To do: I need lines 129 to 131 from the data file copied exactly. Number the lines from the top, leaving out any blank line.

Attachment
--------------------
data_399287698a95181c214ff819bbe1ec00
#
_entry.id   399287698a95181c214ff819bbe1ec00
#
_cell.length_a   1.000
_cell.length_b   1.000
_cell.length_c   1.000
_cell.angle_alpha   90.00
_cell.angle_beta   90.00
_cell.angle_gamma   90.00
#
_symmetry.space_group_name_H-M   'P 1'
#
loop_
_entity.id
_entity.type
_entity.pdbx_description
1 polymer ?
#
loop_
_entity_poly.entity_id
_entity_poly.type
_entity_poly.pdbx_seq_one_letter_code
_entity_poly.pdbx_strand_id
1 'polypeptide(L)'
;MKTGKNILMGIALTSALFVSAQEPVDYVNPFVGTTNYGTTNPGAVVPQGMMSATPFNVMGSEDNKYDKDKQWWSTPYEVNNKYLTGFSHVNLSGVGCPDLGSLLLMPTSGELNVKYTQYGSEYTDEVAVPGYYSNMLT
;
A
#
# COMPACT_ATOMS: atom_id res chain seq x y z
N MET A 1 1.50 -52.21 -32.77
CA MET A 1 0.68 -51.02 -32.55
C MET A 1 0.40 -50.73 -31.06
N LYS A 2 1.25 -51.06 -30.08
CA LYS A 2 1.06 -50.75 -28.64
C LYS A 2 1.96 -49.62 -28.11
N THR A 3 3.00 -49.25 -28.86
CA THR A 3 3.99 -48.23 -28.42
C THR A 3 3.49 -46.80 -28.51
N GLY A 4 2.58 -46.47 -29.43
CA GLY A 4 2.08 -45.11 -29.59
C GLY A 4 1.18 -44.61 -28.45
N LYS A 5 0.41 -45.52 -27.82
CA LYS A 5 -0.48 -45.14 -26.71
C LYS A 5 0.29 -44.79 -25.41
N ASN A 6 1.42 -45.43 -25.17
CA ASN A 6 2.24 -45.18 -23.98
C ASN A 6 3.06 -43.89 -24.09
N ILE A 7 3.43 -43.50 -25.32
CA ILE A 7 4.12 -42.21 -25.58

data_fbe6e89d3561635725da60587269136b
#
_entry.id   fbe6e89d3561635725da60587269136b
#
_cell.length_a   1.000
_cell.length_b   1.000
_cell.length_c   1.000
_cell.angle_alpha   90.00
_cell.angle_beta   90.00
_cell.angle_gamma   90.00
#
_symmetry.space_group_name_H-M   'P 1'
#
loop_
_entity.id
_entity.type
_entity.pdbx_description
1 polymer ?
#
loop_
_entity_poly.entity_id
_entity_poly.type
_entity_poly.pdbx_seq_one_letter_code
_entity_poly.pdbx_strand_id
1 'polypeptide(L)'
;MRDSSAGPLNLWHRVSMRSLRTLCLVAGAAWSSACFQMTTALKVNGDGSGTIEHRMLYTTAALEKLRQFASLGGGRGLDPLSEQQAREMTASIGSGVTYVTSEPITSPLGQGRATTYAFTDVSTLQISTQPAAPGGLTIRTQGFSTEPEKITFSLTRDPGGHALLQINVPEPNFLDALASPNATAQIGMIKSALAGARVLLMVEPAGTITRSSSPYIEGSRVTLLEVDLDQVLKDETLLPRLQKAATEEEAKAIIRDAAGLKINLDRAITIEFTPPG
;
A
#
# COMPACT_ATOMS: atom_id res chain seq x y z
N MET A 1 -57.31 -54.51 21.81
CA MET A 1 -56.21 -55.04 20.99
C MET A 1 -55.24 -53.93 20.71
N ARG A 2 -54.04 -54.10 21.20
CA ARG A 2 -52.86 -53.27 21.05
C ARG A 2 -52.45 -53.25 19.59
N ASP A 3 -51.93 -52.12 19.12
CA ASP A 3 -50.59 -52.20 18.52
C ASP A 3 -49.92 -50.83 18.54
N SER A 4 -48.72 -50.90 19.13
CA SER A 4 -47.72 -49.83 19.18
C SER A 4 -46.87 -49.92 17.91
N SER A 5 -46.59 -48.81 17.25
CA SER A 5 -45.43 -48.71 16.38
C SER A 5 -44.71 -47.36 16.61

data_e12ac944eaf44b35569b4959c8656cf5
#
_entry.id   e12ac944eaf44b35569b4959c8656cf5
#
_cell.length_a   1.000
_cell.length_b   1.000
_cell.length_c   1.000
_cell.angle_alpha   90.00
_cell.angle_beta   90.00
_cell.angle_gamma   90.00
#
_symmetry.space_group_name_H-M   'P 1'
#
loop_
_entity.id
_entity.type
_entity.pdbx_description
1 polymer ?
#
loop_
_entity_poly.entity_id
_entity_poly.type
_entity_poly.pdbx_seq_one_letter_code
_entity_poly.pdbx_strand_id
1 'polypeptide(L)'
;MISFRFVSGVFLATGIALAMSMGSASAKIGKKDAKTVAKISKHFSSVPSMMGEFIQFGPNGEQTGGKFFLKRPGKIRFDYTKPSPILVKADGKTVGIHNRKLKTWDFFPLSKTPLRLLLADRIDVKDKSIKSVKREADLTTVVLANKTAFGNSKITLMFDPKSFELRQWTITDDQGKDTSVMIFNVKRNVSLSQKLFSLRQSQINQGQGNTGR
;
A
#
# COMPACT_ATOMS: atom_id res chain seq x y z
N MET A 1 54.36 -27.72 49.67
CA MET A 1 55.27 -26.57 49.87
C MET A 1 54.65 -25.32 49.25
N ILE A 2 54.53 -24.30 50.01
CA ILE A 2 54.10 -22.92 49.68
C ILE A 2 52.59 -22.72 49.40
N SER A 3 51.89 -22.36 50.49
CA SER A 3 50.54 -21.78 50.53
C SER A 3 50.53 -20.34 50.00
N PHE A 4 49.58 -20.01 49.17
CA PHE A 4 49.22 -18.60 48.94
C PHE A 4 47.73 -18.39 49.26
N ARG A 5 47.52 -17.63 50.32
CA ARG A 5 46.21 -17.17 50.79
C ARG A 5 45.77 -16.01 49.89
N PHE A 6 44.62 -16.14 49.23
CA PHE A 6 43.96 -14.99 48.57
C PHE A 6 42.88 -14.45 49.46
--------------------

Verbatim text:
N ILE A 2 54.53 -24.30 50.01
CA ILE A 2 54.10 -22.92 49.68
C ILE A 2 52.59 -22.72 49.40